Arduino Mega 2560 controlled MPPT charge controller for small wind turbine.

Thread Starter

rodv92

Joined May 23, 2011
7
I am in the process of designing a MPPT controller for a wind turbine.
There are plenty of MPPT boards (with BQ24650 MPPT charge controller ICs) but these are fixed voltage MPPT designs tailored for photovoltaic applications.
So I decided to make a simple DC converter (buck boost design, non inverting with two TTL mosfets IRLZ24N and IRLZ44N)

I was wondering if an arduino Mega was up to the task of generating high frequency PWM to drive the mosfets, compute a perturbe and observe algorithm at the same time, and perform charge program duties for a Lead Acid battery.
It will also have to control a relay to switch a dump load in case of high winds to protect an brake the turbine (based on voltage sensing at the rectifier output)
It will be used most of the time in float voltage with no deep cycling.

I am not sure that a single arduino can do all these tasks without influencing the quality of the switching and the somewhat real time operation, if the arduino is busy doing high frequency duty cycle control, even with clever use of interrupts.

So I was wondering if it was possible to offload the charging task to a dedicated charge module / battery discharge protection connected at the MPPT output stage, and use one arduino for switching and another arduino for perturbe and observe tasks (with a comm link between the two) ?

Any advice welcome.
 
Last edited:

dendad

Joined Feb 20, 2016
3,253
I would think an Arduino will be plenty. Even a Nano. There are a great number already on the net. have you Googled it?
Wind turbines do not change quickly.
 

Thread Starter

rodv92

Joined May 23, 2011
7
I would think an Arduino will be plenty. Even a Nano. There are a great number already on the net. have you Googled it?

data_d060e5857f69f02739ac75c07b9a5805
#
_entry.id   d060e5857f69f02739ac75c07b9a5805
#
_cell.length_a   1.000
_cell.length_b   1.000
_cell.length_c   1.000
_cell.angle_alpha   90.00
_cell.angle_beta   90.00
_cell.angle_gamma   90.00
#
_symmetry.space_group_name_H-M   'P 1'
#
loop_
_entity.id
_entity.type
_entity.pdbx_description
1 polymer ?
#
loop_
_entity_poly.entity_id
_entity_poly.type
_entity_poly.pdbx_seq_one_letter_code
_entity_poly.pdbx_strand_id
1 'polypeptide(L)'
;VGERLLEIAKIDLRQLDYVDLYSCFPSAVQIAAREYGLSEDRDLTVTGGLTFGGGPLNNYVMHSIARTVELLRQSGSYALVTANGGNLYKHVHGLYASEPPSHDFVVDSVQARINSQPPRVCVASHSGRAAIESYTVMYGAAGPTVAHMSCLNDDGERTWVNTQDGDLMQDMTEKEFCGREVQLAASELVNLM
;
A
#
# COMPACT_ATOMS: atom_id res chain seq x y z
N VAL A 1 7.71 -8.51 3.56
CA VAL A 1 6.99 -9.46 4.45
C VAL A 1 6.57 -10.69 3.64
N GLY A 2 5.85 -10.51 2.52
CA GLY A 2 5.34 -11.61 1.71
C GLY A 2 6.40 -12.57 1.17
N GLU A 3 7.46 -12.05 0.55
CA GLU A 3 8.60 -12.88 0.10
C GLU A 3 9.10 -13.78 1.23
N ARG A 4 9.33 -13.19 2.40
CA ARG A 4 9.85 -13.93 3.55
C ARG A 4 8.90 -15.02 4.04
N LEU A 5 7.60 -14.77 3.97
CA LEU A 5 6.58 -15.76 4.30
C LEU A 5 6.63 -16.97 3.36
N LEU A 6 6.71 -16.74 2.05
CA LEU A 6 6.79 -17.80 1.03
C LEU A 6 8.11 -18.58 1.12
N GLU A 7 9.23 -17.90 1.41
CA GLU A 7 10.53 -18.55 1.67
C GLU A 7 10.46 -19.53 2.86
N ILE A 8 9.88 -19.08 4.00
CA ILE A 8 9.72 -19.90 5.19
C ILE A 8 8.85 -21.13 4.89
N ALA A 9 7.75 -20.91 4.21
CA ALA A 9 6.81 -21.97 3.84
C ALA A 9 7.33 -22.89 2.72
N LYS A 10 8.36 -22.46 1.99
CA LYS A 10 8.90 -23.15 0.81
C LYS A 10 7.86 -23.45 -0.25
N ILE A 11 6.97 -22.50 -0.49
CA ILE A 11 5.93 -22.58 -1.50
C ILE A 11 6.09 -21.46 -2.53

Wind turbines do not change quickly.
I have looked at plenty of documentation on switching mode buck boost converters.

For duty cycle selection and component choice and sizing :
https://www.powerelectronicsnews.com/technology/the-dc-dc-boost-converter-power-supply-design-tutorial-section-5-1
http://www.ti.com/lit/an/slva372c/slva372c.pdf

For PWM configuration of arduino in high frequency mode:
https://playground.arduino.cc/Main/TimerPWMCheatsheet/

Seems that the max PWM frequency I can use is 62 Khz in fast PWM and 32 Khz in phase correct mode.
So this is a design constraint.

-I will test all these modes with an oscilloscope. obviously I would have to be sure that the duty cycle does not change abruptly or I will spike the voltage / currents and could fry the circuit.
-I wonder if I can implement some kind of snubber to avoid this problem, and also implement some kind of soft start / soft shutdown.
-I have seen that it is important to add a resistor to ground on the gate driving to discharge the gate when the arduino is powered down.
-I will power the arduino with a 5V supercapacitor between the arduino supply module in case of power disconnect to the arduino to give it time to shutdown gracefully. (How I will detect battery disconnect is another problem I have not figured yet, Depends if the voltage is seen on the input of the arduino power regulator when it is fed by the supercapacitor only)
-The dump load will be connected to a relay on the normally closed side to protect the equipment in case of battery disconnect and arduino power loss.
 
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